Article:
I like sports, and I also like to theorize how certain things affect sports. For example, what if you could get a really obese guy as a goalie? He would fill the net opening, and make it impossible to get the puck in the net. Well, Todd Gallagher, a Pittsburgher and writer for ESPN, took the questions that fans had and put them to the test. He documented the results in his book Andy Roddick Beat Me With a Frying Pan. I wasn't interested in every question that Gallagher looked at, but there were a few that really caught my attention.
The first question I caught my eye was the Olympic swimmer doing the doggie paddle and being the average person. Well, whenever Gallagher approached an athlete, I noticed that the athlete would accept the challenge, and then start to practice with the restriction, such as doing the doggie paddle. Josh Davis was the Olympic swimmer, and he was able to easily beat Gallagher with a doggie paddle. In fact, Davis was even turning around to root Gallagher on. After losing that match, Gallagher wasn't done with Olympic athletes. He knew someone who had been discussing for years what it would take for the average person to beat an Olympic sprinter (100 meters). For this bout, Maurice (Mo) Green agreed to race against a person who would complete part of the run on a moving walkway. Gallagher found the moving walkway at LAX, and Mo was not pleased with the average Joe getting a 35 meter head start, but agreed to a 31 meter head start. So that means that the average Joe only had to run 69 meters to Mo's 100. With the first race, Mo almost caught the average Joe, even with the 31 meter head start and 35 meter moving walk way. But Mo asked for a second attempt. He learned from that first try, and Mo won the second match. The thing that was most impressive was the Mo quickly figured out, within minutes, what handicap would allow the average Joe to have a competitive chance.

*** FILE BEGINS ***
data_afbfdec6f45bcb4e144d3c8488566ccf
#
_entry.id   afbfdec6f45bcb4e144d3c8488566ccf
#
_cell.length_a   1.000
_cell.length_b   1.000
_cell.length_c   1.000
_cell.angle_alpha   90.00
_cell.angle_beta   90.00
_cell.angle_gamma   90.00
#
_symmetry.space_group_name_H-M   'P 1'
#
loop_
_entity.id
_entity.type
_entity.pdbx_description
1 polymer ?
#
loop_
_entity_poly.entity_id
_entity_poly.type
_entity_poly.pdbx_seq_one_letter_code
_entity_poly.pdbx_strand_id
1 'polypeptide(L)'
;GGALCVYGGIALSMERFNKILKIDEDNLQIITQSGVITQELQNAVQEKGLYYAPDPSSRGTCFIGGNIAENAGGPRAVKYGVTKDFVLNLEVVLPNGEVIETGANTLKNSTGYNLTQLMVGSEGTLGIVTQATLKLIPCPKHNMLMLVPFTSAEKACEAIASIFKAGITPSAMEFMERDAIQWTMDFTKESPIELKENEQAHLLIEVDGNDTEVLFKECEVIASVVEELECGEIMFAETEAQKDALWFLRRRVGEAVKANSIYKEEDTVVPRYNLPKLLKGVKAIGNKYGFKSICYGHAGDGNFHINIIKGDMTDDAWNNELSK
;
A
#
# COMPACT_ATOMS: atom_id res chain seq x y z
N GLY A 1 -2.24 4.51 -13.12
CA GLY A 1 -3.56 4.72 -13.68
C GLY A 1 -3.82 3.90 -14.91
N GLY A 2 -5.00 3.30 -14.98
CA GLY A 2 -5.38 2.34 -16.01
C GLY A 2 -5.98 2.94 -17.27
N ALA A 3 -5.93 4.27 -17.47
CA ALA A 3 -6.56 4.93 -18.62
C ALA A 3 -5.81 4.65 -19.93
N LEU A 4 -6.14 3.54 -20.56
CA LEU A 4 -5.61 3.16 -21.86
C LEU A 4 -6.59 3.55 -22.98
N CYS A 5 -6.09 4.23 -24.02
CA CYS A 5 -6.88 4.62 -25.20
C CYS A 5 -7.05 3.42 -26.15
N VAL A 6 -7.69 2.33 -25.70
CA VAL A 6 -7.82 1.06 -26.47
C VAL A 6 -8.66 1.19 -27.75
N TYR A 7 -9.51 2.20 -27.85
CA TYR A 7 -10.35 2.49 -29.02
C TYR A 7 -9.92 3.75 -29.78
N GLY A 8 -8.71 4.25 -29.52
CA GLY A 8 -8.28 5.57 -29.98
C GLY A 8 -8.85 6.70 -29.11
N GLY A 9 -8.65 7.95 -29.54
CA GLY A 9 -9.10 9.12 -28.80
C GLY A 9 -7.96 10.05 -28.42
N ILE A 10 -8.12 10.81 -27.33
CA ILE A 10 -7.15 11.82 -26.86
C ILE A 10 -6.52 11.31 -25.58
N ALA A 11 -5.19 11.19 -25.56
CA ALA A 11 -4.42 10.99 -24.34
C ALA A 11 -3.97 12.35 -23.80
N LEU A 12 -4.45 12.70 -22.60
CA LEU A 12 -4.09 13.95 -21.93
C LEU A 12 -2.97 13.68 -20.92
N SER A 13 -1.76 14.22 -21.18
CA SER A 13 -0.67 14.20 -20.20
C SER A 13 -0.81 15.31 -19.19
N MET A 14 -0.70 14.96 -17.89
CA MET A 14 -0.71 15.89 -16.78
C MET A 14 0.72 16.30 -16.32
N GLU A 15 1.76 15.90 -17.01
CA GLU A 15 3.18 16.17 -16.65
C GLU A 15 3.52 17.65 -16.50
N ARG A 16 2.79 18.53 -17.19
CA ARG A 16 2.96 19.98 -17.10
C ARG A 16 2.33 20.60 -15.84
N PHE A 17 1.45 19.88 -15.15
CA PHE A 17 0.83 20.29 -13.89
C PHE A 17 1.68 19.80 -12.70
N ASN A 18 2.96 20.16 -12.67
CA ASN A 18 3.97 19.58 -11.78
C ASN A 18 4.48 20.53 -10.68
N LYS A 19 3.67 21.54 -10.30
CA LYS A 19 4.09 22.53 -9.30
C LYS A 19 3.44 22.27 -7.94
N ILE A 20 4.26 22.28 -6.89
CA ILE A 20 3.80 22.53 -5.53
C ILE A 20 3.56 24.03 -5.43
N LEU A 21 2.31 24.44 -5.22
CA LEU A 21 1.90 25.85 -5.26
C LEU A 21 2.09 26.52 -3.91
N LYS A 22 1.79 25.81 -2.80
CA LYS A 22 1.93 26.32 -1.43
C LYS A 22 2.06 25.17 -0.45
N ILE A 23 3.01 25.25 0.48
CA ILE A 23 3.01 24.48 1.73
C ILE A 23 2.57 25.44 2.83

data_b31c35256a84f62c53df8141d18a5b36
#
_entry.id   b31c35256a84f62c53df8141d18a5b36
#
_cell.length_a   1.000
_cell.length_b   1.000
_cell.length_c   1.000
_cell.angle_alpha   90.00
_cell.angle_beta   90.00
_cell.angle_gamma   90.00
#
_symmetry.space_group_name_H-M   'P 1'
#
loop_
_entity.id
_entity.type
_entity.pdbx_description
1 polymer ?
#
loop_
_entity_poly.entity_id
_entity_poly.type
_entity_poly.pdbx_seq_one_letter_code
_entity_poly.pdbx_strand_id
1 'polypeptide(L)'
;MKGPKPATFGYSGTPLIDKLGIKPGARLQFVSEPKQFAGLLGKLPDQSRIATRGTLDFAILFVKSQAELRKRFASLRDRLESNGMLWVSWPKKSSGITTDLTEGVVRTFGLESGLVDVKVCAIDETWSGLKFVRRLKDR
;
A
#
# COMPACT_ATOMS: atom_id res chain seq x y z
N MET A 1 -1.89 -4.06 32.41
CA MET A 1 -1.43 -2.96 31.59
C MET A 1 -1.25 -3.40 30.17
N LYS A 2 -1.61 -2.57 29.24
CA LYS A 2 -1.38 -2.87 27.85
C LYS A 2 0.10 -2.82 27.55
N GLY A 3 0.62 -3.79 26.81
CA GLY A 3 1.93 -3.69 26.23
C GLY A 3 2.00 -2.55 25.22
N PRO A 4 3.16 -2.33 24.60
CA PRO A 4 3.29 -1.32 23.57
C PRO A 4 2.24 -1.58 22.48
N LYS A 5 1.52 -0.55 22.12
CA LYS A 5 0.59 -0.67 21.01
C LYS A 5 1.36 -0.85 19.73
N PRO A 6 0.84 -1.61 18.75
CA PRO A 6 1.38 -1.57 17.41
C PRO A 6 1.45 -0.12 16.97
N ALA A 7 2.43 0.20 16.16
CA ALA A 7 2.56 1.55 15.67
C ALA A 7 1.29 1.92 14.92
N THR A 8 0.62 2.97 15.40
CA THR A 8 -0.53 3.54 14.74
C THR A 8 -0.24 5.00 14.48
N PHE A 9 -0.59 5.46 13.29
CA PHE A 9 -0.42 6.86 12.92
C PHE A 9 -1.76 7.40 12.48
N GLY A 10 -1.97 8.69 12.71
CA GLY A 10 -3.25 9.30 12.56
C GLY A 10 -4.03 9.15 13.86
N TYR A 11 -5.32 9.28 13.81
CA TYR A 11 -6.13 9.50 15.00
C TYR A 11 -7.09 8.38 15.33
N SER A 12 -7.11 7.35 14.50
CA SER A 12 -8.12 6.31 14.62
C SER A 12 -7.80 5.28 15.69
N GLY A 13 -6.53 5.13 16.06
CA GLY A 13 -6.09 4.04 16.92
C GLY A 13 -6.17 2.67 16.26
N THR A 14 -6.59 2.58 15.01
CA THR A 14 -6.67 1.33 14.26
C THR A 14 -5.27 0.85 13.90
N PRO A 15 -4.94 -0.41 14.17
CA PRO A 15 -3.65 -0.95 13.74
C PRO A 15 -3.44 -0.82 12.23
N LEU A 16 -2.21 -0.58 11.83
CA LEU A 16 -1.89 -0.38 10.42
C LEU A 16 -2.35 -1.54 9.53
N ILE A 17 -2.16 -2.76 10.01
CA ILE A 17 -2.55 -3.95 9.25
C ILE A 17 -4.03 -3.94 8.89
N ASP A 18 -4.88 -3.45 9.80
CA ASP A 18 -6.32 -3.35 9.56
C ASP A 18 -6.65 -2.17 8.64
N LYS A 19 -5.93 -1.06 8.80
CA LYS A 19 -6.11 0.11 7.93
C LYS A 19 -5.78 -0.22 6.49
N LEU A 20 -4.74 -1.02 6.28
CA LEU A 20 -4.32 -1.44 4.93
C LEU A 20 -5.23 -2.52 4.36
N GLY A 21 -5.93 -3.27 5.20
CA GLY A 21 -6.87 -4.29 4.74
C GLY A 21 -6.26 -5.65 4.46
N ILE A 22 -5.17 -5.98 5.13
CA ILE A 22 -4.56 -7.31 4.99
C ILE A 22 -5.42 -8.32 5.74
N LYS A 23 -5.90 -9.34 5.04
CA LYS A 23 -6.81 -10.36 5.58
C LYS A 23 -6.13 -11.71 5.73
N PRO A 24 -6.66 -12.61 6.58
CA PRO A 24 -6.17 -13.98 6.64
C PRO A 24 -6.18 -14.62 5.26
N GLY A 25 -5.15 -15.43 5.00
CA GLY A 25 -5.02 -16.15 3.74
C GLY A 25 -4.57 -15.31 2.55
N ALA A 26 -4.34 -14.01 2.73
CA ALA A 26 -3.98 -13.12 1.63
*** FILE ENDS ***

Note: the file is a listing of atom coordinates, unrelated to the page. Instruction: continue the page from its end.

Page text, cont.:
Gallagher also looked at women competing against men in sports. As an example, the USA women's Olympic soccer team can beat 14-year-old boys. However, when the boys hit 15 or 16, the women have a much harder time being competitive. When it comes to strength and athletic ability, men had the edge. That doesn't mean that a couch potato can beat a woman athletic, but men in the sport dominate women. During Wimbledon, Andy Murray said that he would play Serena Williams. Williams first response was that she wouldn't even win a point. There was a ton of talk about it, but in 1998, Karsten Braasch, a German tennis player ranked around 200, easily beat both Williams sisters. Of course, at 31, even with her recent results, which makes me wonder about performance enhancement, Andy Murray would easily trounce Serena Williams unless we apply some of the handicaps that Gallagher puts on athletes in Andy Roddick Beat Me With a Frying Pan. Maybe Serene would be able to use the doubles lanes, and Murray would get one serve per game to Williams four. But what would the result of that match mean to me? That Williams had no chance to beat Murray one on one. It is what it is.
To answer the statement in the title, Andy Roddick did play with a frying pan against Todd Gallagher using a regular tennis racket. Gallagher did manage to win the match, but even he wondered if Roddick had had a chance to practice more with the frying pan, if the result would be the same. Roddick did practice a bit before the match, as Gallagher found out, but it wasn't enough to give Roddick the winning edge.
If you love sports, and you love playing the game, "what would it take to beat..", you'll love this book. I could imagine a follow-up book with even more questions and situations where the average person can have a chance at beating a professional/skilled athlete.